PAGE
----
Proposed DanielMD License for Review.

Karsten M. Self kmself at
Tue Aug 28 20:23:15 UTC 2001

on Tue, Aug 28, 2001 at 01:08:14PM +0100, Daniel MD (im-thinking at wrote:
> After i read your comment's (mailing list members) and my post again,
> i realized that i was trying to oblige people to do something that is
> suppose to flourish naturally. If the program is used and becomes
> popular, people will want their names in the developers page and will
> add themselfs to the mailing list, a community will be created its the
> logic evolutionary step.
> In Resume what i want is this, I created the program, and want to make
What do you mean by "resume"?

I take it English is not your first toungue.

> the source code/bin/docs available to others to change as they please,
> they can use them as they want, and make compilations (A work that is
> a compilation of existing new and derivative works - from the OpenBSD
> site).
> I want the developers to hack as they please, and use the code or
> part's of the code in other Open Source licensed applications,
> basically let the code be FREE.
> What i DON'T want, is to have 100 completely incompatible
> distributions that will retard the development and evolution of the
> code, and latter will lead to the hard task of standardization like in
> the case of the Linux OS undergoing right now
> (

See Sun's Java history WRT this point.

It's been argued by many (self included) that the ability to fork code,
compatibly or otherwise, is a major benefit of the free software

> I will give an example of what i want people to do and what i don't
> want people to do, and oblige them under licensing terms not to do it.
> Let's say i released the code of ProgramX and, developerX, sees the
> code, likes the program, but needs/wants to add a feature, i want him
> to be able to add that feature, and optionally send me the feature to
> include in the Official ProgramX Distribution, if i see that it's a
> public interest feature i will add it to the Official ProgramX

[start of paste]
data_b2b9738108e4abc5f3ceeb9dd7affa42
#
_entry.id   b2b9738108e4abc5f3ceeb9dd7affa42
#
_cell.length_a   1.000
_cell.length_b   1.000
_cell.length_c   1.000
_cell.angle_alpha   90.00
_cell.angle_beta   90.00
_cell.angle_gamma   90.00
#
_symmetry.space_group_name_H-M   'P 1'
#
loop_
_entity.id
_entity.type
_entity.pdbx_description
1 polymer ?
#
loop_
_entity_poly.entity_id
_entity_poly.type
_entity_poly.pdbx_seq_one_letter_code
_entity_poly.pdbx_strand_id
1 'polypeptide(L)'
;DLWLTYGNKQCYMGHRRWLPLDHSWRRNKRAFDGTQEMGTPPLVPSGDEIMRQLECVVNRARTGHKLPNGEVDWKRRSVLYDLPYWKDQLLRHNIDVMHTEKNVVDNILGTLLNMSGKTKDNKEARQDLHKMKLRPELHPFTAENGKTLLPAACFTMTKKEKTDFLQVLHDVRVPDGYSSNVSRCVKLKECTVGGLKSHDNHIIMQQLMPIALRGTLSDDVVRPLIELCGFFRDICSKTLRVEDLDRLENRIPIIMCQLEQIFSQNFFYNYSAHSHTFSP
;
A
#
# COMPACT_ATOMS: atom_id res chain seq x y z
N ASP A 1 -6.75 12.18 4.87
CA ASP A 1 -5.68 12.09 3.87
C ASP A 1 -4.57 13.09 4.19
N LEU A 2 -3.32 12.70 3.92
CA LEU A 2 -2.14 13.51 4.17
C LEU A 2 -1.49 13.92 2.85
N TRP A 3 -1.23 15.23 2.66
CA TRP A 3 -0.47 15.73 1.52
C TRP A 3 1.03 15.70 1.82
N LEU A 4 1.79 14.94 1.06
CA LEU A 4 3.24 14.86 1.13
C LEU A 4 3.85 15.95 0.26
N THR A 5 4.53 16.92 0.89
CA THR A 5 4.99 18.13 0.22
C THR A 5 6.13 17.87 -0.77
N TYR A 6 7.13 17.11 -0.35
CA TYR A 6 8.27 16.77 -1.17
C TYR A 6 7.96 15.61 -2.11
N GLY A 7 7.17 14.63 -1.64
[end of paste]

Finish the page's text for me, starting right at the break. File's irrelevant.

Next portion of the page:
> Distribution, if i see otherwise i chose not to include it in the
> Official Distribution, but i want him DeveloperX to be able to release
> his own distribution, with the added word's ProgramX Hacked
> Distribution.  For example, DeveloperX send's me a suite of features,
> that he uses, like random special effect's wend the initial splash
> screen start's or end's, i want to be able to say to him, Look this is
> very cool, but it will increase the size of the code immensely so i
> will not include it on the Official ProgramX distribution, but you can
> create a Hacked Distribution.

This level of control is inherent in most free software licensing and
development models.  It's far less a licensing issue than a development
/ project management one.

> Resume: You can Hack the Code, and Create your Distribution, but First
> you have to send a RFC to (the malling list ) with the hacked code,
> so that (the development team ) has the opportunity to put it the
> Official Distribution, if it's in the official distribution, there
> will be no need to create more distributions, and Standardization will
> not be a problem.  Resuming even more: Hack IT, Send IT For Comment,
> Approved and Polished for standardization issues (included in the
> Official Distribution), Not Approved (you can create your own Hacked
> Distribution).

I'd drop this whole concept.  Rather, explore the concepts of integrity
and/or trademark management as espoused by Perl (Artistic License), 
the Apache Project (Apache License -- BSD derived), or the Linux kernel
(GPL plus a trademark held by Linus Torvalds, managed by Linux

> I DON'T Think that software can be more free that THIS, without
> compromising development evolution and standardization.

Talk to Sun, and/or study the Java/SCSL debates.

I suspect it's premature to start discussing specific language until
you've clarified (internally and externally) your goals and their

Karsten M. Self <kmself at>
 What part of "Gestalt" don't you understand?             There is no K5 cabal     
   Free Dmitry! Boycott Adobe! Repeal the DMCA!
Geek for Hire              
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